The massive growth of renewables in recent years is certainly welcome, but these numbers show the scale of what will be needed. Producing multiple times as much electricity as today while also transitioning the whole electricity sector to clean energy sources may not be impossible, but it surely is a challenge.

It also begs the question of whether we should reduce or at least limit the growth of particularly challenging sectors. A study published in the scientific journal Nature Communications in 2023 (Sacchi et al.) analyzed the climate mitigation options for the European aviation sector. The authors also considered other climate effects of aviation, like contrails and impacts on cloud formation.

In their paper, the researchers write: "Reducing the demand for air traffic should be a priority as it significantly decreases the resources needed, regardless of the climate scenario or technology option."

Similar things could be said about plastics. Limiting the amount of plastic used is desirable for other reasons as well. It could reduce littering and plastic pollution.

Hybrids of CCU and Bioenergy

Besides carbon capture and utilization, biomass could be another source of renewable fuels and chemicals. However, when considering land-use changes and other impacts of energy crops, bioenergy's climate footprint is often not very favorable.

Bioenergy comes with its own inefficiency problem. Plants convert solar energy to chemical energy via photosynthesis. But they do so in a very inefficient way - which means bioenergy needs a lot of space. Solar energy gets orders of magnitude more energy from the same amount of land.

Therefore, it is reasonable to primarily use biomass waste from other sectors like the paper industry, wood processing, or agriculture – which means the amount of biomass available will be limited. That limited amount should be used where it is most valuable.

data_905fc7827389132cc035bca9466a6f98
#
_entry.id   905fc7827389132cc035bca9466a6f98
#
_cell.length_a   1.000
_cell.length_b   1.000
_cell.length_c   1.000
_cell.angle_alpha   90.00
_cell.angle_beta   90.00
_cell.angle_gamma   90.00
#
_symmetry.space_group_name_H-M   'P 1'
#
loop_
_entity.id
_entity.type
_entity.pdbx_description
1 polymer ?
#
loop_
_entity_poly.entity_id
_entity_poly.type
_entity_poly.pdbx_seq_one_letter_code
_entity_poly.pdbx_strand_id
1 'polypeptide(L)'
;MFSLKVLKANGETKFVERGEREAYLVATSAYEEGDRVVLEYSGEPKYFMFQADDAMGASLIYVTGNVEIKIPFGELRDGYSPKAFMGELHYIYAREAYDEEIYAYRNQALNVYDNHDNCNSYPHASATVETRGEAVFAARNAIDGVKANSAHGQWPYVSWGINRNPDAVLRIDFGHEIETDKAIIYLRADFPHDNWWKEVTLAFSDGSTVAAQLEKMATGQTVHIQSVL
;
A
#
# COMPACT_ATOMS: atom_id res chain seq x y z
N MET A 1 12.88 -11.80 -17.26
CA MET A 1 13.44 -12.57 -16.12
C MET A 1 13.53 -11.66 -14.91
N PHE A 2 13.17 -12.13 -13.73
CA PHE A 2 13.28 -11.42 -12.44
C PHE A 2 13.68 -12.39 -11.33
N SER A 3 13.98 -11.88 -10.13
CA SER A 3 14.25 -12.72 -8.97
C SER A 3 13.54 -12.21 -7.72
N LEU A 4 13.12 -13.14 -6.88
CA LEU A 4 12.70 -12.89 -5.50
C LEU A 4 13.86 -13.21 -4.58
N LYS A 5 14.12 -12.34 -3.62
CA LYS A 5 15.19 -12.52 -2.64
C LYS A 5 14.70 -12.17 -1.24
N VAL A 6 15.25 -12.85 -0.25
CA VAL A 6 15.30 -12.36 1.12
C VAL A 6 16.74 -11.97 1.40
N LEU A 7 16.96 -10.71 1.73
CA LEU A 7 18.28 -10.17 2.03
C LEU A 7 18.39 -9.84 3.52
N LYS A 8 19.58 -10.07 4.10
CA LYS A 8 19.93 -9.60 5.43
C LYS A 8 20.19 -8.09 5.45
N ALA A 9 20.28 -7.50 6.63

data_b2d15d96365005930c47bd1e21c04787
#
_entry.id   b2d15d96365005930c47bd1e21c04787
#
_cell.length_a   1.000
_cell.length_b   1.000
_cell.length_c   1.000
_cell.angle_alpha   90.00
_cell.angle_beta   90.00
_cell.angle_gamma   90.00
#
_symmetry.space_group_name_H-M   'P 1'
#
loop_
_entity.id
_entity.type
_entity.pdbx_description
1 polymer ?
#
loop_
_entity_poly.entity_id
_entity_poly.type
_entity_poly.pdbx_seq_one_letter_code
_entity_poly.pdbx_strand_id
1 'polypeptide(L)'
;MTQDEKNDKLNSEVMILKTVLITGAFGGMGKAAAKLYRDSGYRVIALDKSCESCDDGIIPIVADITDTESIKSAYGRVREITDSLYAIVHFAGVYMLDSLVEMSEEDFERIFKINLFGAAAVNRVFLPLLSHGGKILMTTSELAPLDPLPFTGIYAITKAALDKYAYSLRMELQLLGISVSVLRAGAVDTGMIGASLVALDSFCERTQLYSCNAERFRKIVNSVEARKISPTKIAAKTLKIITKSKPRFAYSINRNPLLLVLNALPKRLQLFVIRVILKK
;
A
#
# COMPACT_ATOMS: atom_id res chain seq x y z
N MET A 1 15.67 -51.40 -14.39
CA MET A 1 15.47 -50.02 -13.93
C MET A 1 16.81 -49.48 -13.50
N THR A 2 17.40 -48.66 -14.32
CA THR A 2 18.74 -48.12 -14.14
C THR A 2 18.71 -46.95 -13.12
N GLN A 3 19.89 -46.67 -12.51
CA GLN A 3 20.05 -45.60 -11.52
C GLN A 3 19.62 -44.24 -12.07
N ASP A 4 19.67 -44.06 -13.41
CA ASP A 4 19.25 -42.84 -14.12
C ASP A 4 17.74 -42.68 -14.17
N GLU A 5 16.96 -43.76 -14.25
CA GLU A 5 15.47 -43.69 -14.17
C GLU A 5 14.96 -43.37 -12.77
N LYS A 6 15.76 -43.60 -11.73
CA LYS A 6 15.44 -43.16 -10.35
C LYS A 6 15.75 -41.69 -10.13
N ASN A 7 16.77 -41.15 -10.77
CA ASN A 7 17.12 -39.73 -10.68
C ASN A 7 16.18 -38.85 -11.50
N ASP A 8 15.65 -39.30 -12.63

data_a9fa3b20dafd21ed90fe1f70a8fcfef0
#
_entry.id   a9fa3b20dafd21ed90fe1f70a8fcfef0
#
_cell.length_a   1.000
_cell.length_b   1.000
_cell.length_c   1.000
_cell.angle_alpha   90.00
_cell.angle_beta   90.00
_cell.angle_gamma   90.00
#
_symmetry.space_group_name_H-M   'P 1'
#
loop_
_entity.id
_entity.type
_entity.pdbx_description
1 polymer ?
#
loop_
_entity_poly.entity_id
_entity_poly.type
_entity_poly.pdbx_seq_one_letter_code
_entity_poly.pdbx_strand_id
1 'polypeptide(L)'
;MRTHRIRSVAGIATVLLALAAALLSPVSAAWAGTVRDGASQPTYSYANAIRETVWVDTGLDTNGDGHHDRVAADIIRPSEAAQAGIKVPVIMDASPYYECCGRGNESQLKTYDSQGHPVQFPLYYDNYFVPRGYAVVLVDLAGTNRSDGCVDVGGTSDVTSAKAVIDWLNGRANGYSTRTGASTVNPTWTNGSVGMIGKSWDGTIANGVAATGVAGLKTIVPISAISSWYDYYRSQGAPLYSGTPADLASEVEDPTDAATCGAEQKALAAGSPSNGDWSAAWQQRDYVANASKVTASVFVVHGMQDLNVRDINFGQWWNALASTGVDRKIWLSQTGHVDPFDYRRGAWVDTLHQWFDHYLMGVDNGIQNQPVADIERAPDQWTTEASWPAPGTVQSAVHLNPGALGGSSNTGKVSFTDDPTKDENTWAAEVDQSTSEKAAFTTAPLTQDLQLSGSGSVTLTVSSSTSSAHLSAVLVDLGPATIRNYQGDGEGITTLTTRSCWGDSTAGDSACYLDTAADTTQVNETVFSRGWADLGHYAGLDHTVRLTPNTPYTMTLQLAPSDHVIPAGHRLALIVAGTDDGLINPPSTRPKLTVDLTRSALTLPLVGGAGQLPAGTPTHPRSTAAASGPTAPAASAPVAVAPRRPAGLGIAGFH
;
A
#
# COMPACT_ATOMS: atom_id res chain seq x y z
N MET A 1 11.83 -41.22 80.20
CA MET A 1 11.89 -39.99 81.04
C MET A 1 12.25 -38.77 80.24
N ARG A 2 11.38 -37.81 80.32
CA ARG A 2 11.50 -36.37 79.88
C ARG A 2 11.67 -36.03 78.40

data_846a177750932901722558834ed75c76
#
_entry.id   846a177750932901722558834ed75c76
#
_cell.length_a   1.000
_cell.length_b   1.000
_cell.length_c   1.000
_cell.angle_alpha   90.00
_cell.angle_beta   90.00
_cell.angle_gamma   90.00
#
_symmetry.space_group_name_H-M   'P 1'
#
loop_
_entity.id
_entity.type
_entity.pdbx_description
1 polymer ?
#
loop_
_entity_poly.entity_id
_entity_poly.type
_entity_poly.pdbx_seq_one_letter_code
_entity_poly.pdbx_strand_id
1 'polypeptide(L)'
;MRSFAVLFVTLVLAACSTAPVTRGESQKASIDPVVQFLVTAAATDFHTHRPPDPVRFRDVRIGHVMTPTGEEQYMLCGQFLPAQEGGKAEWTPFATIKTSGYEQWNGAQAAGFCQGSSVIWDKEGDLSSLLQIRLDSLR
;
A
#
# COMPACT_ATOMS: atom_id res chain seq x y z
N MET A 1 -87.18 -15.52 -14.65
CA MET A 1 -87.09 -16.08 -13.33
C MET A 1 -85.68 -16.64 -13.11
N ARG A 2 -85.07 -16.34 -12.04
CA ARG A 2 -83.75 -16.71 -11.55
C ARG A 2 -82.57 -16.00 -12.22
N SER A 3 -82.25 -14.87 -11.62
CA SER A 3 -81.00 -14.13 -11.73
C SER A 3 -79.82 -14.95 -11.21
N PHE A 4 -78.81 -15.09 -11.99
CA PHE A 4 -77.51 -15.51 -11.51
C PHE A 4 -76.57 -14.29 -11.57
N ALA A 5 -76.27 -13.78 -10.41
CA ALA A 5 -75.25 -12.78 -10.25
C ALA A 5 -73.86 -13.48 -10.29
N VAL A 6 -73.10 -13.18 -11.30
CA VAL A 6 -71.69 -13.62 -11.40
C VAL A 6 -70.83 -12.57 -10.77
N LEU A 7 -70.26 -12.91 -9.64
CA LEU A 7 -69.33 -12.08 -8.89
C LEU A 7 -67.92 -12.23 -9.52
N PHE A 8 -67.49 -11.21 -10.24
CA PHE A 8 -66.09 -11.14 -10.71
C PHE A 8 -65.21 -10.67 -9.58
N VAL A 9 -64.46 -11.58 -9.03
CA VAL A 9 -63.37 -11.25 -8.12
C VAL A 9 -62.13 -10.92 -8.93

Heating with wood or operating cars with biofuels uses biomass sources that should likely go into sectors where more efficient alternatives are much harder to come by – like chemicals or aviation. Even more so because many bioenergy uses are a significant cause of air pollution.

An interesting possibility is a hybrid of CCU technology and bioenergy. Bringing in additional hydrogen can increase the amount of usable carbon from bioenergy. An example is biogas made from anaerobic digestion, a mix of biomethane and carbon dioxide. The purification process for biomethane, sometimes called renewable natural gas, creates a pure stream of CO₂ as a by-product. Today, that CO₂ is often vented into the atmosphere, which is unfortunate. It should be used in CCU processes or stored permanently, which would create negative emissions.

Apart from biomass, another source of carbon-rich chemicals is plastic waste. Increased recycling rates, including chemical or advanced recycling, could lower the need for energy-demanding CCU. Chemical recycling is not without controversy either. The sector has a history of failures and problematic projects, but that is a topic for another time.

Which CCU path is more efficient?

Furthermore, considering the enormous amounts of energy needed for CCU technologies, it is reasonable to ask which type of CCU technology is more favorable in terms of efficiency. Three major technology paths exist for carbon-based fuels and chemicals made from CO₂ and hydrogen: E-methane, e-methanol, and the Fischer-Tropsch process. In terms of efficiency, e-methanol is often the most favorable. But there is a trade-off between the most efficient option and stranded assets – fossil fuel infrastructure that has no use in a climate-neutral future.

E-methane comes with the promise that it is a direct drop-in replacement for fossil gas. It would allow the use of existing infrastructure like gas grids. (A promise especially appealing to those who own gas grids.)

A similar issue that was covered before in this newsletter is how to make plastics in a climate-neutral future. The methanol-to-olefines technology, primarily used in China today, could enable a more efficient CCU route than traditional steam crackers. More efficient, but not necessarily good news for companies owning steam crackers.

Abundant and Cheap Renewables are the Key

Even the most efficient CCU routes will require enormous amounts of energy. Without cheap and abundant clean electricity, e-fuels and e-chemicals make little sense.

While CCU is inherently inefficient and will require amounts of renewable electricity that one may find challenging to imagine, that does not negate the efficiency wins of the energy transition.

Christian Breyer, professor at LUT University in Finland and one of the authors of the research paper mentioned above estimating the energy needs of CCU, told me: The sectors that can be electrified – and will gain efficiency wins – are much larger than the ones where we will need CCU technology. He estimates that overall, the energy system will still become twice as efficient.

Author: Hanno Böck